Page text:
In collaboration with NVIDIA and Aerometrex, Cesium has released the Omniverse AECO demo pack. Designed to be an easy way to get started leveraging 3D geospatial data for architecture, engineering, construction and operation (AECO) workflows, the demo pack allows you to experiment integrating an architectural design model within an accurate geospatial context.
Continue reading for an overview on how we created the AECO demo pack and information on its key features.
The first step in creation of the AECO demo pack was to establish consistent georeferencing for our site. A latitude and longitude for the center of our site was chosen to correspond with the origin coordinates (0,0,0) in both our Omniverse stage, and our digital content creation (DCC) tools such as Rhino and Grasshopper. Using consistent coordinates across the toolchain results in efficient and accurate data workflows throughout the lifecycle of the project.
Aerometrex provided high fidelity 3D Tiles of San Francisco to be used for the surrounding context of our proposed design. This 2cm resolution photogrammetry dataset was constructed from helicopter-captured photographs using proprietary capture patterns and techniques to photograph the urban environment for re-constructing as 3D mesh, transformed into 3D Tiles and streamed into the project with Cesium for Omniverse.
To support insertion of the proposed design, a project boundary was defined using precise latitude and longitude coordinates. This boundary was used to clip the 3D Tiles data offline, removing the existing conditions so that the proposed design can replace it.
The existing conditions data was placed into a separate 3D Tiles dataset so that it can be utilized for comparisons between existing and proposed scenarios.
Finally, Cesium World Terrain was added as a supporting layer. To prevent clashing with the photogrammetry, it was lowered by 1.5m. As the Cesium World Terrain was only being used to provide background content in imagery and video, the impact on the positional accuracy of this layer by manually moving it was deemed acceptable.
A mesh of the existing conditions was generated for editing in a digital content creation (DCC) package. It was manually edited and integrated with the new proposed site design, including re-alignment of kerbs, surfaces and other site changes. It was then exported as a USD and added to the stage as a USD Payload. Asset libraries within USD composer were used to add props such as vegetation and furniture to the proposed site.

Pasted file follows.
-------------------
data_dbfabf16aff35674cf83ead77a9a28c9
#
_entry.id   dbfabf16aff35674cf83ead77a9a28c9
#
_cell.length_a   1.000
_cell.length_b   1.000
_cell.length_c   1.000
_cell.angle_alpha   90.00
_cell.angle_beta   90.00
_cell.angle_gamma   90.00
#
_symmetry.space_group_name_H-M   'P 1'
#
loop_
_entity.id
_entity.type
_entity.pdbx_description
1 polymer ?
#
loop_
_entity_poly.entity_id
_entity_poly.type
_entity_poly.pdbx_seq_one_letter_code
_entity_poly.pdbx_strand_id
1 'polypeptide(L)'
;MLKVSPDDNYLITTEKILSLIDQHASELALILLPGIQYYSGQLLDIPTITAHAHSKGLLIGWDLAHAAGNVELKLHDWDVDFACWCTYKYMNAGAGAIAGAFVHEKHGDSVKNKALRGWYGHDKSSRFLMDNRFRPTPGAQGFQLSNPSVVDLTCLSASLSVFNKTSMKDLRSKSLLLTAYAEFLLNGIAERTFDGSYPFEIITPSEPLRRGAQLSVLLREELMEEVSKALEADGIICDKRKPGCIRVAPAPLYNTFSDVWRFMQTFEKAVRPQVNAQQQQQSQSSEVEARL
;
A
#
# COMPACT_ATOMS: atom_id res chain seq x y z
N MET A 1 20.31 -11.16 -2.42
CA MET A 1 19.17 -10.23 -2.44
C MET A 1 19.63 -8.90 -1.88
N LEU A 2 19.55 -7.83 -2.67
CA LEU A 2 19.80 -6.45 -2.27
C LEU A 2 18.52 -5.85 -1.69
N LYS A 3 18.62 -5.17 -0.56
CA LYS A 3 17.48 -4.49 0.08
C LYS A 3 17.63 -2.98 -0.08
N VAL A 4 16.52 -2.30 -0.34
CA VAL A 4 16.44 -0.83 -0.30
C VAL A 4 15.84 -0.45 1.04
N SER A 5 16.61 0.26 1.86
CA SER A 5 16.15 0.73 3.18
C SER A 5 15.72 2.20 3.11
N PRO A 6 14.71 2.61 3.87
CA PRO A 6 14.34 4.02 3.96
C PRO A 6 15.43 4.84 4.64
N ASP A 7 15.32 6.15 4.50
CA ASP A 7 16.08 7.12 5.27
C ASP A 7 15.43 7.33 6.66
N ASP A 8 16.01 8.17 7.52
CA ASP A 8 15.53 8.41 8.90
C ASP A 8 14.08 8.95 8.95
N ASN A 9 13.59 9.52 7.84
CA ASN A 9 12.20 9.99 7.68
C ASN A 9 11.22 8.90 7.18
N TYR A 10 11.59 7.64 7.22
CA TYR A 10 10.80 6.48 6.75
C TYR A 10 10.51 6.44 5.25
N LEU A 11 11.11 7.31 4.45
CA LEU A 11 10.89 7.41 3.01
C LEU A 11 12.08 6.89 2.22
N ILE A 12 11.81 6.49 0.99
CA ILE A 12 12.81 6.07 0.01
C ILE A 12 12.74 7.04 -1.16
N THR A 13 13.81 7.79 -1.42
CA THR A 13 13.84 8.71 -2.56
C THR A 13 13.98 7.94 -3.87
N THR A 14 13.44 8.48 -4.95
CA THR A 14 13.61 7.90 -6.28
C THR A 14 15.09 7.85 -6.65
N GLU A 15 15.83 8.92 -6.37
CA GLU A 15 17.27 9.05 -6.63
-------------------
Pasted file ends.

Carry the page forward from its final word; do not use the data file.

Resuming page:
The base building design was authored in McNeel Rhino and the facade design was authored in Grasshopper. Each was exported as separate USDs using the Omniverse Rhino Connector, and added to the stage as USD Payloads.
USD Variants were used to facilitate simple switching between existing conditions and multiple design options by changing a single property. This is particularly useful when dealing with complex design scenarios consisting of multiple USD’s and other data sources that may need to have visibility toggled individually when switching between scenarios.
A USD Scope named DesignVariants was added to contain the variant set information and acts as the parent prim for all existing and design data. A child prim was created for each of the existing and design scenarios. These contained all subsequent child prims relevant to the corresponding design, including USD Payloads and 3D Tiles. Using the Variant Editor in USD Composer, a variant was created for each of the existing and design scenarios, ensuring the relevant prim is only visible when the corresponding variant is active.
Once configured, the Variant Presenter in USD Composer can be used to easily switch between existing and design scenarios with a simple dropdown menu. Additional design scenarios can be added as new variants as required. Variants could also be used for other design factors, such as different material treatments or minor changes to the facade design.
Proposed developments in the built environment often need to comply with overshadowing planning regulations. The Sun Study tool along with accurate geospatial data streamed by Cesium for Omniverse creates a powerful tool for assessing shadow impacts.
The environment prim was configured with the correct latitude and longitude for the project location, obtained from the
CesiumGeoreference. North Orientation was set to 90 degrees, which aligns with the orientation of data streamed from Cesium for Omniverse. This ensures the sun rises in the east and sets in the west.
The Sun Study tool can then be used to capture images or video at specific times and dates, based on the project requirements. A camera placed above the project, with a large focal length makes repeat captures from the same location simple.
For more information see Dynamic Skies and Sun Study.